-Kristen

    1. exactly, kristen. a LOT of people don’t think they have enough money to tithe. but it’s all in the idea that you ALWAYS have enough. thanks again for an incredible post & conversation starter. big things are happening!

  4. I like to think of it like this…you know when you go to garage sales or even Etsy and you see rare vintage toys, clothing or something that now has tons of value because there are only so many and you think “where did this come from??”…well it is an investment into treasure, and hand made will have much more value now and even more so down the road…Buying hand made is like buying treasure!

  5. these two posts have been SO inspiring–seriously. though i sincerely value handmade goods and supporting handmade artists, i’ve never thought of it in this way before and i LOVE the concept. as always, great work and incredible tidbits to think about. thanks so much, ladies!

    1. thanks, krista! i sense a bit of a movement happening here. i love a good movement. i look forward to helping kristen nurture her idea!

  6. awesome post…another cool thing about tithing, is it’s like paying it forward AND You are generally blessed more than what you gave away…You reap more than you sow!

  7. I am one of those who gives 10% of my paycheck to my church. I then take another 10% and put it into savings. The rest of the money I have left over (my husband pays all the bills, thankfully!) goes towards whatever I desire! I love to pay a tithe and I really do believe that it is life changing – not just for me, but for the lives of the people who are benefited by my donation, because I know it all goes to a good cause. The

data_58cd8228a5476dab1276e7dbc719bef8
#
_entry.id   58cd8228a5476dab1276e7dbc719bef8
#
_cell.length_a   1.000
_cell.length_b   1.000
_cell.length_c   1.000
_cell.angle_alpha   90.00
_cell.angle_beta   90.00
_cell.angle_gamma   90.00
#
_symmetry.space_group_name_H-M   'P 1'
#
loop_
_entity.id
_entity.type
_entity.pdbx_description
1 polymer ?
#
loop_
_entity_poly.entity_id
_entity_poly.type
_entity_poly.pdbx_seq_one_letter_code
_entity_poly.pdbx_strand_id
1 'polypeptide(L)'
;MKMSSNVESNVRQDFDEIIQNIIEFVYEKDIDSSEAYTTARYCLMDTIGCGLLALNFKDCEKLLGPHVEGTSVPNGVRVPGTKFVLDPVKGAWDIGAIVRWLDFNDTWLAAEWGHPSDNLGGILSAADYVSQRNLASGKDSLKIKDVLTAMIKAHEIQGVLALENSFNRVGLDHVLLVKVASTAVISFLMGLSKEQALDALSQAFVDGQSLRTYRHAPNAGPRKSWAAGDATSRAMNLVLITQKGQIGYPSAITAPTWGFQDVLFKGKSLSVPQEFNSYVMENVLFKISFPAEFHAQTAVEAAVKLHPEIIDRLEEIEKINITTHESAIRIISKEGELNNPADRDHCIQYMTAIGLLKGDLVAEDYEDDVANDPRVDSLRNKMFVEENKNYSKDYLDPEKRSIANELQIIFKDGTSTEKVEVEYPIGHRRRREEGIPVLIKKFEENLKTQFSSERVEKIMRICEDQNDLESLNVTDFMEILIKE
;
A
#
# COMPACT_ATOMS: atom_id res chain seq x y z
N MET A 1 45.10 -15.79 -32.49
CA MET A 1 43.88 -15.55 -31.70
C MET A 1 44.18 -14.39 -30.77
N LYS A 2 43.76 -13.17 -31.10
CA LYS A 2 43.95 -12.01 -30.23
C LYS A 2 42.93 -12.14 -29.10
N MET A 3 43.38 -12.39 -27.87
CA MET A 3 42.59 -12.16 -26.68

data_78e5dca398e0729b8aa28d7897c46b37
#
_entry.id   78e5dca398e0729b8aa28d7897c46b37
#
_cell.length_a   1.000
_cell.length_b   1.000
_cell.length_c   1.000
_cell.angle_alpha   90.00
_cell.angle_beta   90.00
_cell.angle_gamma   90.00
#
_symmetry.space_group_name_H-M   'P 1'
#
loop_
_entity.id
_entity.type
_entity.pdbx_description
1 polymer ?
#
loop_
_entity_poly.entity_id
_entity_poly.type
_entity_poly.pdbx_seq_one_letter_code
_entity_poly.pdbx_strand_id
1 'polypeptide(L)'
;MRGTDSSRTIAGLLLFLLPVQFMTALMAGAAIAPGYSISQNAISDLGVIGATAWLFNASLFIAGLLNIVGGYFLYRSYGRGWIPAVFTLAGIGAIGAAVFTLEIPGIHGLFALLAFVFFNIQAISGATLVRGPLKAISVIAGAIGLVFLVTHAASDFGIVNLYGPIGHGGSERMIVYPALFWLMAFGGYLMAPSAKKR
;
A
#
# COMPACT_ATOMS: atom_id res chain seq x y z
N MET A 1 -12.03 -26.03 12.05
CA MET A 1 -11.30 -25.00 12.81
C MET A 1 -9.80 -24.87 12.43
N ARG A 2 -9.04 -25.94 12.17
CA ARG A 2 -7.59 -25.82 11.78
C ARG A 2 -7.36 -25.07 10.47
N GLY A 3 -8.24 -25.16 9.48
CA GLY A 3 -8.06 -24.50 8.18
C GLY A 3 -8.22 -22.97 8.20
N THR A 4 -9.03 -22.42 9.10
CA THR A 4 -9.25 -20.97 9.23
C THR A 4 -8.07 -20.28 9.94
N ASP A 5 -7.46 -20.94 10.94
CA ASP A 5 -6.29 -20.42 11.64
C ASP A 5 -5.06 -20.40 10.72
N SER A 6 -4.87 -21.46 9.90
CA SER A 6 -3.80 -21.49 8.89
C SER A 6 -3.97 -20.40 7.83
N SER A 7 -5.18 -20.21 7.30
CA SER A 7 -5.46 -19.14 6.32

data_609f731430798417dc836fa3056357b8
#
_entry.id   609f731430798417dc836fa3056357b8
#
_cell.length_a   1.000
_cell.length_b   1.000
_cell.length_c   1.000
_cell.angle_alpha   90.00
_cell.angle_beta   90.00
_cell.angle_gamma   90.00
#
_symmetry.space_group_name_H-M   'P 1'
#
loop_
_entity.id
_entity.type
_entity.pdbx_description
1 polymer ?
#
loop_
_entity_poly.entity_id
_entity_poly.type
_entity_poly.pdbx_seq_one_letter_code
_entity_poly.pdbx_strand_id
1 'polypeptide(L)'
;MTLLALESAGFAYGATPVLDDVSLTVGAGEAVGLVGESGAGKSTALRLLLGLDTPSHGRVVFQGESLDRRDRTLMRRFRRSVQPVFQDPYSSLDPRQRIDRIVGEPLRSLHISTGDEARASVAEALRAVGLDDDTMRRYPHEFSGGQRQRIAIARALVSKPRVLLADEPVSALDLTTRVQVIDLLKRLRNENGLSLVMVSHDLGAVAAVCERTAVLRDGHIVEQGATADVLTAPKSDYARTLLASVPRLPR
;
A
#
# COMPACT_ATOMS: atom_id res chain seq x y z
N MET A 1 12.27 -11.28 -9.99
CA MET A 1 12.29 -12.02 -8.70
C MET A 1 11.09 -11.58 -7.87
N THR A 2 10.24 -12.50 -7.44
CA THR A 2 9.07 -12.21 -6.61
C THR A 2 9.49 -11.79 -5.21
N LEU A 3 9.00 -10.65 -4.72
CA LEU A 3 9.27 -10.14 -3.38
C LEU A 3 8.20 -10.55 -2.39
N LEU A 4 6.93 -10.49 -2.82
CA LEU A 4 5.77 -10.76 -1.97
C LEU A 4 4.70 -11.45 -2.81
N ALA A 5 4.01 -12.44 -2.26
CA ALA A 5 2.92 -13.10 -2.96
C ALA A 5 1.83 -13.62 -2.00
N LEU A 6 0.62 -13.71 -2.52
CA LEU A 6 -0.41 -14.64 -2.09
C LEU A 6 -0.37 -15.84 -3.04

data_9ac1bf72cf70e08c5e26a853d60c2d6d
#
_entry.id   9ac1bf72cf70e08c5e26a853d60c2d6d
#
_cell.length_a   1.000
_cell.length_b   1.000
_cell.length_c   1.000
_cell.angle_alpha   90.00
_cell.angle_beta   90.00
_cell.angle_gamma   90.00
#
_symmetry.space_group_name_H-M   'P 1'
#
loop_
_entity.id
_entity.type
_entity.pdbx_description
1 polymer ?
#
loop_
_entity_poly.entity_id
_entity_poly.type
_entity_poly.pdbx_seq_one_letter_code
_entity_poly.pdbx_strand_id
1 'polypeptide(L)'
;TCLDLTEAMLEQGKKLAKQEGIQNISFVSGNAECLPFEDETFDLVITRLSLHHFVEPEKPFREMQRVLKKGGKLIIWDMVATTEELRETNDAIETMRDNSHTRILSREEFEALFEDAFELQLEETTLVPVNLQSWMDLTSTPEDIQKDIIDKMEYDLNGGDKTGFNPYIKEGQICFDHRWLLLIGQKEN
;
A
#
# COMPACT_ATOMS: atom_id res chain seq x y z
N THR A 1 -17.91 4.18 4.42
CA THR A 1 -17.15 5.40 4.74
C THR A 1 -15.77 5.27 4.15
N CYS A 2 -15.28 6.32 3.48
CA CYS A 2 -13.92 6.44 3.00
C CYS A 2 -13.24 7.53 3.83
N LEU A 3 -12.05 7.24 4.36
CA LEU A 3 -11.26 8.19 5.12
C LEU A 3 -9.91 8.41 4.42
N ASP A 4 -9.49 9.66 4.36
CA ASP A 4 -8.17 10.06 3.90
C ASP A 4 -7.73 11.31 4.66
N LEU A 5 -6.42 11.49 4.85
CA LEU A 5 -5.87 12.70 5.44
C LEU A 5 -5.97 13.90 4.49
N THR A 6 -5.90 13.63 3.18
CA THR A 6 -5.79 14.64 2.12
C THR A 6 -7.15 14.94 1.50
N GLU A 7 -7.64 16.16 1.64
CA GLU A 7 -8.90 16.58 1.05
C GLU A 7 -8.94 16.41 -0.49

pay it forward” act. Call it whatever you may: blessings from above, karma or serendipity…it does pay itself back! :)

  8. Really love this post (and your blog, for that matter, which I’ve only just discovered: my creative tastebuds are suitably watery!) I think this is such a brilliant idea – I find myself eyeing off stuff all the time on etsy but am both overwhelmed with options when it comes to buying and also find myself feeling a bit guilty about indulging in buying stuff I love when my family needs the practicalities. I love the idea of budgeting for it though and supporting other artists in the process!

    Thanks! :)